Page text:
The question now becomes, what do you know how to spell? How big is your vocabulary? Remember, no matter what song you want to play, if you have the vocabulary you'll be able to play that song.

However, you must have an order, a system, a method to get through the complex vocabulary of the bass. And Bass EncycloMedia introduces this vocabulary in the proper sequence.

As you can see in the above diagram, Bass EncycloMedia, doesn't use staff notation to represent music, or tab to show its application on the bass. Instead, fretboard diagrams and an alpha-numeric, letters and tone number, system of spelling is used to develop a vocabulary which will make it possible for you to read and perform any song in any style.

As a general statement, Bass EncycloMedia presents its material in four parts: chord, scale, arpeggio, song. In traditional music theory, an "in order" scale is first presented, and then from the letters and tone numbers of that scale, chords and arpeggios are spelled (constructed). However, I've chosen to introduce chords first because we tend to hear the harmony, chords, of a song first, and then play an "out of order" scale melody that fits the chords.

In Bass EncycloMedia you will discover five moveable barre chord forms. As was said earlier, these five moveable forms are created by vertically grouping the letters and tones of a chord in one position. However, there are thousands of chord fragments on the bass, and these should also be explored.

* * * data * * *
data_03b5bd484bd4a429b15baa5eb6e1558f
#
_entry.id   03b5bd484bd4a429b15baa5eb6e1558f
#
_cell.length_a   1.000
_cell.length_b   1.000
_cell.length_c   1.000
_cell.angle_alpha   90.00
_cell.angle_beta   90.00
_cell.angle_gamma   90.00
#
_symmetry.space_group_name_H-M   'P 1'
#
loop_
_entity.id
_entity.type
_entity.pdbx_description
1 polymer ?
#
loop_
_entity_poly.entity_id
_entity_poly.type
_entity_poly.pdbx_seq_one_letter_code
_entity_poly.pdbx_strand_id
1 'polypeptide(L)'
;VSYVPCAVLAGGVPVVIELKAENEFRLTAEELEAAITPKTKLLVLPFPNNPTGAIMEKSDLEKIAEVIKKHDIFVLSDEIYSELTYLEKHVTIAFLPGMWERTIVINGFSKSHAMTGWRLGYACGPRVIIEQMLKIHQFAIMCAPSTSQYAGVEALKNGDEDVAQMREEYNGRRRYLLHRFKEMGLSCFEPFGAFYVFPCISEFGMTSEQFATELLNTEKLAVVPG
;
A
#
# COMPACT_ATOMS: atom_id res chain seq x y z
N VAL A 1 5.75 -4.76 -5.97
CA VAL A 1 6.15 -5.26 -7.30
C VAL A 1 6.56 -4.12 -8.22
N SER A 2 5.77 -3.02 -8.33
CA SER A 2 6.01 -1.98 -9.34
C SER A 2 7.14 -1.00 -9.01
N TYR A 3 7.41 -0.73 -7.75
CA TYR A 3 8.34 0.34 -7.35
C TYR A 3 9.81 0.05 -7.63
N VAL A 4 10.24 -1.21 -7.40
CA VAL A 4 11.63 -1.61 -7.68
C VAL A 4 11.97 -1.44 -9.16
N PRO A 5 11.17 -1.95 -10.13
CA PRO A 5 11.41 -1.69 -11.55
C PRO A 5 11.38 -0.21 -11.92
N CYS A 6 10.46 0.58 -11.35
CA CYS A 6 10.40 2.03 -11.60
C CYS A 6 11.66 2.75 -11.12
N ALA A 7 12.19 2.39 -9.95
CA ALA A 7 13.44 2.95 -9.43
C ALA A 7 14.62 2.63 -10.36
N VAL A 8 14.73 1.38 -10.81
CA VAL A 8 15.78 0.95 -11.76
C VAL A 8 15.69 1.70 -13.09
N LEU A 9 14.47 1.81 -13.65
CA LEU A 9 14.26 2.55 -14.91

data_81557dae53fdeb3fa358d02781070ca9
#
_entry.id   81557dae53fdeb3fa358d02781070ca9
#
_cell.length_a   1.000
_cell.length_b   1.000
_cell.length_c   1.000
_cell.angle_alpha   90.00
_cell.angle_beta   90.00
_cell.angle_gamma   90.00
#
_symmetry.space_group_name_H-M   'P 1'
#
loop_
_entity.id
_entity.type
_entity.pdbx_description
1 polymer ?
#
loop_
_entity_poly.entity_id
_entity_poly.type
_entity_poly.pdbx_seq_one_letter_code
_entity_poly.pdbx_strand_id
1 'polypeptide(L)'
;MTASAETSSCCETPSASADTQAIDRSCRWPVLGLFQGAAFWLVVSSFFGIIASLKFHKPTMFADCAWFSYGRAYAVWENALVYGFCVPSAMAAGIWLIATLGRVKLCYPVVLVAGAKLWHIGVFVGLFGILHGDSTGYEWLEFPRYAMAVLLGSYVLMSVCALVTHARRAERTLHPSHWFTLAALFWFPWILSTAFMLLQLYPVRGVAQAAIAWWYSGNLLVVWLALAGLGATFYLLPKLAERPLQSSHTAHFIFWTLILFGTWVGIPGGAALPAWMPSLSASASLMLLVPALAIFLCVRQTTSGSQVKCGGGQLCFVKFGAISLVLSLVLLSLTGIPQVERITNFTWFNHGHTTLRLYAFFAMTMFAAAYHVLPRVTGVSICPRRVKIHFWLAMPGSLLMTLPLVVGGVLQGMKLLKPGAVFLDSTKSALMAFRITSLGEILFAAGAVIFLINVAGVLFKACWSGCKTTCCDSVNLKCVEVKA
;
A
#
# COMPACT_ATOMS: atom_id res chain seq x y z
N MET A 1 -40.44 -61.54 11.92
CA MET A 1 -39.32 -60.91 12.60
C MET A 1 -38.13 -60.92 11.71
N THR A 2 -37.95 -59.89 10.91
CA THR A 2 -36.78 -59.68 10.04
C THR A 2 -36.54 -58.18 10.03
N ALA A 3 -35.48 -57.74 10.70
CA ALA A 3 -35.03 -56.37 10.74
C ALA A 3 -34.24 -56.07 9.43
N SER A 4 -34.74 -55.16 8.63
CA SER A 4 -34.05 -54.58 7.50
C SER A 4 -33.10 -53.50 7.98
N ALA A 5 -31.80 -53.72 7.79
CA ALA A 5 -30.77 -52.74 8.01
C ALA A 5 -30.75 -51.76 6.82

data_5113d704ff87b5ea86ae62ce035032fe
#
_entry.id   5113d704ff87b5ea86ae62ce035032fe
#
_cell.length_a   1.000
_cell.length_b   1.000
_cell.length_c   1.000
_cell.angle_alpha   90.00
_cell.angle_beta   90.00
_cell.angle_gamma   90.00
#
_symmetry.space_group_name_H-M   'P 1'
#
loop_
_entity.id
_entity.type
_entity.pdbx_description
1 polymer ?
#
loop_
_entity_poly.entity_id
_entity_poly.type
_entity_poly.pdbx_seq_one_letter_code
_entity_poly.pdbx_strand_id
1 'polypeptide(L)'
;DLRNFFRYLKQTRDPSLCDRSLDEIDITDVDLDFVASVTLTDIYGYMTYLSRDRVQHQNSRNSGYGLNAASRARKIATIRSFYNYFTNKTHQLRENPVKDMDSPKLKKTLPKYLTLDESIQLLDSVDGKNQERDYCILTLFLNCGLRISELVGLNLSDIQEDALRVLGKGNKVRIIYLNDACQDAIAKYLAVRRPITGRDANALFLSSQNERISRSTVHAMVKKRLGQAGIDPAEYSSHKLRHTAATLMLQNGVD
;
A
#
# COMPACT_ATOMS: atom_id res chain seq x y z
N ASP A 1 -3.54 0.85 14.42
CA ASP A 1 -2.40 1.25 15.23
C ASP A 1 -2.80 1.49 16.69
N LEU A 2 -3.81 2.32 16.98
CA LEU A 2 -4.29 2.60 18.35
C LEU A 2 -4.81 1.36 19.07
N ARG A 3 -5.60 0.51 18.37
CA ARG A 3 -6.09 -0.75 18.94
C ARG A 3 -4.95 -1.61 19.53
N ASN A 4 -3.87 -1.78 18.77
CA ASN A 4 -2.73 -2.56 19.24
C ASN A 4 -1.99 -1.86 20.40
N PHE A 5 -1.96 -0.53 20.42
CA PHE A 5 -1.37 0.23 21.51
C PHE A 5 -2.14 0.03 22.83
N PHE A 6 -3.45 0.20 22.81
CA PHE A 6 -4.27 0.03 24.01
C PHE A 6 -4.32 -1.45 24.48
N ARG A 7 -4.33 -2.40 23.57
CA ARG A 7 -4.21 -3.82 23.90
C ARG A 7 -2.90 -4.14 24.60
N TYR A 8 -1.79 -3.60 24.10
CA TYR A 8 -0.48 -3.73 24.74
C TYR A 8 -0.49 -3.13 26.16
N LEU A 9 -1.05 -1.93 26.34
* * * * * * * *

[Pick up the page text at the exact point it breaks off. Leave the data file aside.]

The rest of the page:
In addition, seven forms of vertically grouped scales and arpeggios are presented, and once again there are thousands upon thousands of fragmented possibilities.

By studing and applying Bass EncycloMedia, you will also discover there are many innovative ways to reveal the hidden secrets of your fretboard such as the 5 Hidden Chord Forms seen below.

There are 42 songs included in Bass EncycloMedia, and every song has been analyzed to show each chord's corresponding tonal center scale and mode, providing you with many opportunities to apply the chords, scales and arpeggios as you learn them. Also, numerous substitution ideas are presented, which suggest endless variations.

The most complete reference of Bass knowledge Available. Containing 323 Pages of chords, scales, arpeggios and modes necessary to improvise any song in any style.

Bass EncycloMedia has a Fast Table, which is a table of contents and an index combined, making it the fastest and easiest way to locate any chord, scale, arpeggio or mode by simply scrolling across the columns and moving down the rows.

Bass EncycloMedia thoroughly explains how chords, scales and arpeggios combine with one another, enabling you to play something completely different every time with every song.

Here are A Few More Important Ideas You will Discover...

Letter and Tone Fretboard Charts
Open Major Chords
Five Major Chord Forms
Diatonic and Chromatic Intervals
Nine Triads
Chord and Arpeggio Spelling Chart
Key Signatures
Major Scale Letter Chart
One Fret Rule
Seven Scale and Arpeggio Forms
Octaves Chart
Major Scale Harmony
Circle of Fifths
Major Scale Modes
Alterations and Extensions
Minor Chords
Natural Minor Scale and Progressions
Minor Pentatonic Scale
Power Chords
TAB and Staff Notation
Major Pentatonic Scale
Chord Substitutions
Blues Scale and Harmony
12 Bar Blues Progressions
Major Scale Tonal Center
ii-V-I Progression
Augmented, Suspended and Diminished Triads
Whole Tone Scales
Inversions
Slash Chords and Progressions
Melodic Minor Scale and Modes
Dominant Seventh Altered
Flat-Five Substitution
Harmonic Minor Scale and Modes
Diminished Scale Construction
Major and Minor Turnarounds
Chord and Arpeggio Construction
Scale and Mode Tone Spellings
Cross-Correlations
Enharmonic Chords
Polychords
Overlapping Chords and Arpeggios
Chord-Arpeggio-Scale/Mode Relations
and Much More...

Unconditional Money Back Guarantee!

I want your playing to improve! So, if you're not completely satisfied with your Bass EncycloMedia, return it to me and I will issue you a complete refund.

It's as simple as that... There Is No Risk!